Although in this society, one would think so.
My friend Carrie sent out a link for this article from the Washington Post yesterday: Say Yes. What are You Waiting For? I loved it because it confirmed what I already knew about getting married young, instead of waiting just for the sake of waiting. And hooray! It was from somebody other than a BYU professor (and why is it that most of the LDS standards are mocked until research shows we actually know what we're talking about? Always interesting, that...).
The timing of this article was interesting because over this last year, I've had a lot of time to think about it.
See, over a year ago, there was a "conversation" online (and I don't remember where, so I apologize for no linkage!) about the pros and cons to marrying "young." Now, dear reader, I think most of my readership (LDS) would consider 18-21 as young. Most of society, though? They would probably think 24-28 is young --to give you some perspective. I, however, was married at the ripe old age of 19, just to give you my definition of the word "young." (And this online conversation agreed with my definition, just fyi.)
[And just to put it out there, I am NOT a fan of women (and especially men!) under the age of 18 getting married --just to be clear. So "young" would mean "young adult" --not child-bride!]
Anyway, the online conversation had two sides: Those who think marrying young is insane, and those who do not.
More or less.
Can you guess which side I was on?
Brandon and I went out hiking shortly after this online conversation, and we talked about it. We discussed what it was like for the two of us to choose to marry young and if we had regrets about the timing. The entire conversation we had was enlightening, and it was comforting to know we agreed on everything.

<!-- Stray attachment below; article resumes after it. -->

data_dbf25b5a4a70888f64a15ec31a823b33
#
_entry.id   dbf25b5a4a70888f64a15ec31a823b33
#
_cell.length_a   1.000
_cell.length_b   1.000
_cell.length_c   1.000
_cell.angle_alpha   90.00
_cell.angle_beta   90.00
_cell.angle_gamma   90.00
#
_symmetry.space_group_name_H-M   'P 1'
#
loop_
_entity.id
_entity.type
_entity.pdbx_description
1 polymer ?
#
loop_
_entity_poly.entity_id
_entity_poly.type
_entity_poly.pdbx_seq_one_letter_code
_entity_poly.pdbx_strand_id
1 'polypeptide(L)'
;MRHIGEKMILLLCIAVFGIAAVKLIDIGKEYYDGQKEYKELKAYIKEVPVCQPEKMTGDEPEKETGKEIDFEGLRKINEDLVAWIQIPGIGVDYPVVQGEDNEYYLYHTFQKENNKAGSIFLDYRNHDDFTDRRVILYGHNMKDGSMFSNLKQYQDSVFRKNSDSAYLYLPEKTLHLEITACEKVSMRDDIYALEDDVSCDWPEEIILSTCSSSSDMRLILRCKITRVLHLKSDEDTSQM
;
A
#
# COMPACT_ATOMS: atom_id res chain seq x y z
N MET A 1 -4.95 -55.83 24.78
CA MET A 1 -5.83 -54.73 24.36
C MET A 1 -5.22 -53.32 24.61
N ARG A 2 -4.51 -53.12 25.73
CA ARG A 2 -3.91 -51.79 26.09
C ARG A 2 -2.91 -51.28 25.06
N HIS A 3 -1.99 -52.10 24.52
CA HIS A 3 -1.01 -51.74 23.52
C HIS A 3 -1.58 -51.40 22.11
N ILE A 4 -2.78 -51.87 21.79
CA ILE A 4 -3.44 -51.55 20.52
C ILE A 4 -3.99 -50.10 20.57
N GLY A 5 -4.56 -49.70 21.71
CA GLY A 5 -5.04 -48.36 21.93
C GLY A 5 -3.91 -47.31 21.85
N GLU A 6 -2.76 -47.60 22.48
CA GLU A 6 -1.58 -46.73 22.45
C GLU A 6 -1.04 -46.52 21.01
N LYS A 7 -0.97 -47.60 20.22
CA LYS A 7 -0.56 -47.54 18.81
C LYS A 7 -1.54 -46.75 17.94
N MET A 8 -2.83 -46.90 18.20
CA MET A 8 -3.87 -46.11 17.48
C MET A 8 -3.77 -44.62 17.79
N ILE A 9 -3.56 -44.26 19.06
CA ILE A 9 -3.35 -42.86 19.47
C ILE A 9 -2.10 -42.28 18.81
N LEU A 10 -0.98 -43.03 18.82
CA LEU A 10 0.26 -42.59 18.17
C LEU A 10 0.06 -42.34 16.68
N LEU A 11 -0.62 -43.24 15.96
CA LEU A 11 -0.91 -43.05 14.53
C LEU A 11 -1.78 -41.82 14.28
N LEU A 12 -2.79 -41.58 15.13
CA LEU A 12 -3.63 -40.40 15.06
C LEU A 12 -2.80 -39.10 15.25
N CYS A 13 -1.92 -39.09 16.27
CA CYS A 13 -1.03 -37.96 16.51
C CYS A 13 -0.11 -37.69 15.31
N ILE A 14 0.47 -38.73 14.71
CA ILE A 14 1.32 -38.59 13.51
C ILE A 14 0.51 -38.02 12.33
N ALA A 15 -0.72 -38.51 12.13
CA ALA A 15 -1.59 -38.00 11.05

See, I was 19 and Brandon has just turned 22 when we married --we were the poster couple for marrying young. We both had 2 1/2 years of school left (since Brandon had only been home from his mission for about a year), and we hadn't yet "found ourselves."
In fact, hat was the biggest argument, you know, during the online conversation: How could anyone under the age of 28 possibly be ready for marriage? They need time to find themselves! To learn who they really are! They need to finish college and get graduate degrees and serve missions and travel abroad and have many relationships before they are ready!
In one way I agree with that statement --I do think it took me about 10 years to "find myself" --I really do. In fact, I'm still "finding myself", and I'm betting women at 60 are still "finding themselves" because we are constantly evolving, learning, experiencing, changing, etc. But who has time to wait for that?! If we waited until we "found ourselves" before getting married, most of us would be dead. Or 95. Take your pick.